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How to avoid getting duped by a third-party seller or ticket site

How to avoid getting duped by a third-party seller or ticket site

(Hans Koepsell, Deseret News, File)


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SALT LAKE CITY — Fifty-dollar tickets reselling for $400. Multiple people tricked into buying a ticket for the same seat at a concert. Ticket sites cloning official venue websites.

These are some of the common problems that come up when dealing with third-party ticket selling sites.

Getting duped by third-party sellers and ticket sites is becoming an increasing issue, and there’s limited regulation in the state of Utah to offer solutions.

However, theater representatives say there are ways to avoid the common pitfalls associated with these sellers.

“Please, please, please get a legitimate ticket,” Salt Lake County Center for the Arts Communications manager Cami Munk said. “The shows are expensive and it’s just heartbreaking when you hear a story of someone who bought tickets and they can’t use them. … It is heartbreaking, so be sure that you’re buying from a legitimate source.”

Third-party sellers sometimes jack up the prices of tickets with huge fees. Tickets for shows can end up costing you up to 10 times the original price of the ticket, Munk said.

“We run into this problem a lot,” she said. “We recommend that if people have a question about a ticket they’re trying to purchase online and they’re not 100 percent sure, they can always call ArtTix directly and we can help them answer their questions. That’s the best way to avoid getting scammed.”

ArtTix is the official ticket seller for the venues Salt Lake County Center for the Arts owns and operates, including Abravanel Hall, Capitol Theater, Rose Wagner Performing Arts Center and the Eccles Theater.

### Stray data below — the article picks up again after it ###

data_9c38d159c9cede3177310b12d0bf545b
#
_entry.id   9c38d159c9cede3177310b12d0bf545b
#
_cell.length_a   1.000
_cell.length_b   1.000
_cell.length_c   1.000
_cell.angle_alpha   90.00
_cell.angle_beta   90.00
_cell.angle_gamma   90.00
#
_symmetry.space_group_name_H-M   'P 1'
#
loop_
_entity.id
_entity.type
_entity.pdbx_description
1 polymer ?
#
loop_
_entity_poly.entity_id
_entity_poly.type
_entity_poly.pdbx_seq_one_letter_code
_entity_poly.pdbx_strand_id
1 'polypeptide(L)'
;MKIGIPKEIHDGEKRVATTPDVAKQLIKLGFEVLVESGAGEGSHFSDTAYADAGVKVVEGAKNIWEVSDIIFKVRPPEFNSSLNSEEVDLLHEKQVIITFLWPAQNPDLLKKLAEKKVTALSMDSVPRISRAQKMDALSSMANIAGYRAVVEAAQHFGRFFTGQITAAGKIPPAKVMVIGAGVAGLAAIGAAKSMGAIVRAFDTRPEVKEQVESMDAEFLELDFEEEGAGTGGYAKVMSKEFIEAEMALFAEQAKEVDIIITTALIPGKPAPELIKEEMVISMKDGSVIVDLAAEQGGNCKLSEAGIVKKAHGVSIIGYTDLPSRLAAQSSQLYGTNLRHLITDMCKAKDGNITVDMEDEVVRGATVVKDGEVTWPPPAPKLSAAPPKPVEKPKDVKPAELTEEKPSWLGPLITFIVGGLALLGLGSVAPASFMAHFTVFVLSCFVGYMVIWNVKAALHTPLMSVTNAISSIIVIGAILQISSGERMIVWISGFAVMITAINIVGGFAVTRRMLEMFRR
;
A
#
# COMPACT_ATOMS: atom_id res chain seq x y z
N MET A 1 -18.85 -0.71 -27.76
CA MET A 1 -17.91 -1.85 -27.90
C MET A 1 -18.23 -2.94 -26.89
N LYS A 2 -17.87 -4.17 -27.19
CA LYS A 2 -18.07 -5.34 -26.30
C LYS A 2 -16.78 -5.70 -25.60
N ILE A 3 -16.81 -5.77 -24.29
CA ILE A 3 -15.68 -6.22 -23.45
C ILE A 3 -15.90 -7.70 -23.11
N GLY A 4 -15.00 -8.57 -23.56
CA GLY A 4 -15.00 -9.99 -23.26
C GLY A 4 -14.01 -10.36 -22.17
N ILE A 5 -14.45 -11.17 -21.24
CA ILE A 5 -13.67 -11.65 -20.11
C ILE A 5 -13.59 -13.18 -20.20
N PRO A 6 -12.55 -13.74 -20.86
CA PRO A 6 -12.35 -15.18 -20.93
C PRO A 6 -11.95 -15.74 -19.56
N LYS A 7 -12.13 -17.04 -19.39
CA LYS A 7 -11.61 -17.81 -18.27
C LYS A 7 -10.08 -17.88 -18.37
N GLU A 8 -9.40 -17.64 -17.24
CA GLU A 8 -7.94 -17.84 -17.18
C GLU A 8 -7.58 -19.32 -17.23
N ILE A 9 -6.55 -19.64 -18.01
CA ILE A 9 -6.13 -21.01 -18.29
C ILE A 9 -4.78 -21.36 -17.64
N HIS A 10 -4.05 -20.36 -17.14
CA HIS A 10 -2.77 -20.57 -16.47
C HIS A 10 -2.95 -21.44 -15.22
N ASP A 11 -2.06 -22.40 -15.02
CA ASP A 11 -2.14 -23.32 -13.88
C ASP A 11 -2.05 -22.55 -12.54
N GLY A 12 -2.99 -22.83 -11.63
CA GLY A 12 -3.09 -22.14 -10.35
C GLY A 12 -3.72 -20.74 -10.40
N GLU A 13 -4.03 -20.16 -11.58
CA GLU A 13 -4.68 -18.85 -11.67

You can also go to the website for the group that is performing a show at any of those venues and you will be directed to ArtTix from there to buy legitimate tickets, Munk said.

If you’re trying to buy a ticket for a certain show, make sure you know the original price of a ticket so you don’t buy one with a big markup, Davis Arts Council marketing and development coordinator Kym Ridl said.

Even if a Davis County show is sold out, you’ll still be able to see what the original prices were for tickets.

“Be aware of what the original ticket price was before you go forward,” Ridl said.


Please, please, please get a legitimate ticket. The shows are expensive and it’s just heartbreaking when you hear a story of someone who bought tickets and they can’t use them.

–Cami Munk, Salt Lake County Center for the Arts Communications manager


That’s also helpful for people who are looking at online classifieds sites, such as KSL Classifieds, Craigslist or Facebook, to buy tickets, she said.

Some third-party ticket sellers have become adept at imitating official ticket-selling sites, according to Munk. Some also have purchased ad space from Google so that their sites show up first when people search Google for certain shows, she said.

“Third-party ticket sellers are getting really savvy in the way that they promote these tickets,” she said.

Some have cloned the ArtTix website and others include a picture of the Eccles Theater, she said. Some sites include a word or two about Davis County in the URL, even though the site is not associated with Davis County, Ridl said.

If a show is sold out and there are no more tickets available, Ridl suggests calling the venue or group that is handling the show before you look for tickets elsewhere. Sometimes season ticket holders will be unable to use tickets for sold-out concerts and will be looking to sell them.

Usually, those tickets are sold for close to the original price, unless it’s a bigger show and the ticket seller wants to turn a slight profit by selling them, Ridl said.

Regulation on ticket reselling is limited in Utah, Munk said.

Rep. Lynn Hemingway, D-Millcreek, proposed a “Ticket Scalpings Provisions” bill earlier this year, but it was abandoned. He also proposed a similar bill in 2010, but the proposal failed then.

In 1998, a bill was proposed that would have made it a misdemeanor to resell a ticket for more than $10 or 15 percent of the price printed on the ticket. That bill never went through.

It’s not just a Utah problem, Munk said. It’s affecting concert venues nationwide.

Recently, Google has enacted some policies that have increased transparency and accountability for these sites, she said. She hopes that there will soon be more similar regulations enacted.

“There’s a lot of focus on it,” Munk said. “There’s a lot of awareness, so hopefully we’ll start seeing more attention and more regulation of third-party sellers.”

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